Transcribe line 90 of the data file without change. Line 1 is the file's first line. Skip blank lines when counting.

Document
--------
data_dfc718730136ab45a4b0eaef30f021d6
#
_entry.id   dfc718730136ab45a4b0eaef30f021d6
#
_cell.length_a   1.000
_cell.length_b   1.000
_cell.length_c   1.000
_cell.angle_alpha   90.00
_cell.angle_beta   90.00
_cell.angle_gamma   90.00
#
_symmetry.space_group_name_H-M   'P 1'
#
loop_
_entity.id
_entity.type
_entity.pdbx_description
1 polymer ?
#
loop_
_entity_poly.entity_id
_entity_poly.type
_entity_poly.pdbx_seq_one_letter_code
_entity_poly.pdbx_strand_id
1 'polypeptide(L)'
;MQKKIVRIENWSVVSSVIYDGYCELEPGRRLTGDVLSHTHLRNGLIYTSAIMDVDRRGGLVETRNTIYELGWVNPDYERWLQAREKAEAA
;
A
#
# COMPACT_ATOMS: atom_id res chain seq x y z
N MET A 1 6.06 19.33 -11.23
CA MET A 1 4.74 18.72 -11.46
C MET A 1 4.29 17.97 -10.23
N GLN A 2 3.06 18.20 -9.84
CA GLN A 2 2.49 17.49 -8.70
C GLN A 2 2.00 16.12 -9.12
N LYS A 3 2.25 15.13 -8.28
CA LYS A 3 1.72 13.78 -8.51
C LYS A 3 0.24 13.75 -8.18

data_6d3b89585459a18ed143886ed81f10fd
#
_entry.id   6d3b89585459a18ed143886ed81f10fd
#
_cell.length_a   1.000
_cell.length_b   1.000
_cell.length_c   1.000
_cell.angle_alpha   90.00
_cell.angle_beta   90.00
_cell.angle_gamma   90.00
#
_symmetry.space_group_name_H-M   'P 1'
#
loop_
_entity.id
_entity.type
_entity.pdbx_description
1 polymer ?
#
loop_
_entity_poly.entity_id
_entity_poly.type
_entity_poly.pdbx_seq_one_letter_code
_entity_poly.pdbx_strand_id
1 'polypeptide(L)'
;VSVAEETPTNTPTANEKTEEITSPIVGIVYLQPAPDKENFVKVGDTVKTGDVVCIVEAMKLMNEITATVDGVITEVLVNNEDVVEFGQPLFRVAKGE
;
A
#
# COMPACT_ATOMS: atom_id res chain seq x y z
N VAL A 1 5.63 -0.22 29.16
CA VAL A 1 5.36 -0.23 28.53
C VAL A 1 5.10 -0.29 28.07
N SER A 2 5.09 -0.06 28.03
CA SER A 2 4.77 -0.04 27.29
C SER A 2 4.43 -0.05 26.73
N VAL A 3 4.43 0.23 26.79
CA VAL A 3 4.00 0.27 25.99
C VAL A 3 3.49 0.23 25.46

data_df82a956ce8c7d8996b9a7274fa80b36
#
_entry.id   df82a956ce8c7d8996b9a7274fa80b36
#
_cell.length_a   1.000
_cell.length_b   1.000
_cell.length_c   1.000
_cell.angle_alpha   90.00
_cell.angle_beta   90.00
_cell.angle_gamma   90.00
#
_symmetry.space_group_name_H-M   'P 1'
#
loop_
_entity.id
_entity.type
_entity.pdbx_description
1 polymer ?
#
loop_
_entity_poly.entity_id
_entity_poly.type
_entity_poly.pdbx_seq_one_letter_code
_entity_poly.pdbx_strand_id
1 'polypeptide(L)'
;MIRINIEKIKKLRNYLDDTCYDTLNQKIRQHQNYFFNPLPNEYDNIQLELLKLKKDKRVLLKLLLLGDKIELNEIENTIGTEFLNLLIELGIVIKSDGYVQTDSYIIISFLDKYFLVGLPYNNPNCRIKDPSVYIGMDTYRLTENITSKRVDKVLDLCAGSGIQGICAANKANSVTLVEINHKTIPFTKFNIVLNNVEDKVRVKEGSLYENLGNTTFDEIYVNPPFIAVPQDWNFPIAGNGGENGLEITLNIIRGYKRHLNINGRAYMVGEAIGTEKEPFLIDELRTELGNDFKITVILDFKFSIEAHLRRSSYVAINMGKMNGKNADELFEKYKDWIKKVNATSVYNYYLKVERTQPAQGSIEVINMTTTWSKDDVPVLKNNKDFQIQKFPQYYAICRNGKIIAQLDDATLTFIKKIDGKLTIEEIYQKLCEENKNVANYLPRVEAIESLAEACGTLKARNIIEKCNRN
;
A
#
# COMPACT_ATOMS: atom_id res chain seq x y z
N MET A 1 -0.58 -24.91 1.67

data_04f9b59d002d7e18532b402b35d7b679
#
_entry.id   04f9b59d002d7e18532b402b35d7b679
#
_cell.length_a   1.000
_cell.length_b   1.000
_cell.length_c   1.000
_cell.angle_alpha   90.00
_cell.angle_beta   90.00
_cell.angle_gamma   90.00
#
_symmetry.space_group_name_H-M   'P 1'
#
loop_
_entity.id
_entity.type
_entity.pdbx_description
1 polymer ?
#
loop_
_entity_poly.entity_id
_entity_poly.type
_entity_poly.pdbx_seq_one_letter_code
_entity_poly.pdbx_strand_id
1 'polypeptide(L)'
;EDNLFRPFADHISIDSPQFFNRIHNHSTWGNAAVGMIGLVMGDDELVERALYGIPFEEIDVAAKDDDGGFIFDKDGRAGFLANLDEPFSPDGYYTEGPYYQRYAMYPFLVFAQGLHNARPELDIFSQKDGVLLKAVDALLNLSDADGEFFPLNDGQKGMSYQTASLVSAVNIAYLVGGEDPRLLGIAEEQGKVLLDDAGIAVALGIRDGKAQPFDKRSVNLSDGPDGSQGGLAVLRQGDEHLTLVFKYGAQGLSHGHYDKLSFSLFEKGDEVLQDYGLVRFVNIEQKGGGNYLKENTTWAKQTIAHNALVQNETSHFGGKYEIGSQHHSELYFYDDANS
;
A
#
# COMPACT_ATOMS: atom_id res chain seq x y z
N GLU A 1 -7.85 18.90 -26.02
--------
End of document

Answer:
_symmetry.space_group_name_H-M   'P 1'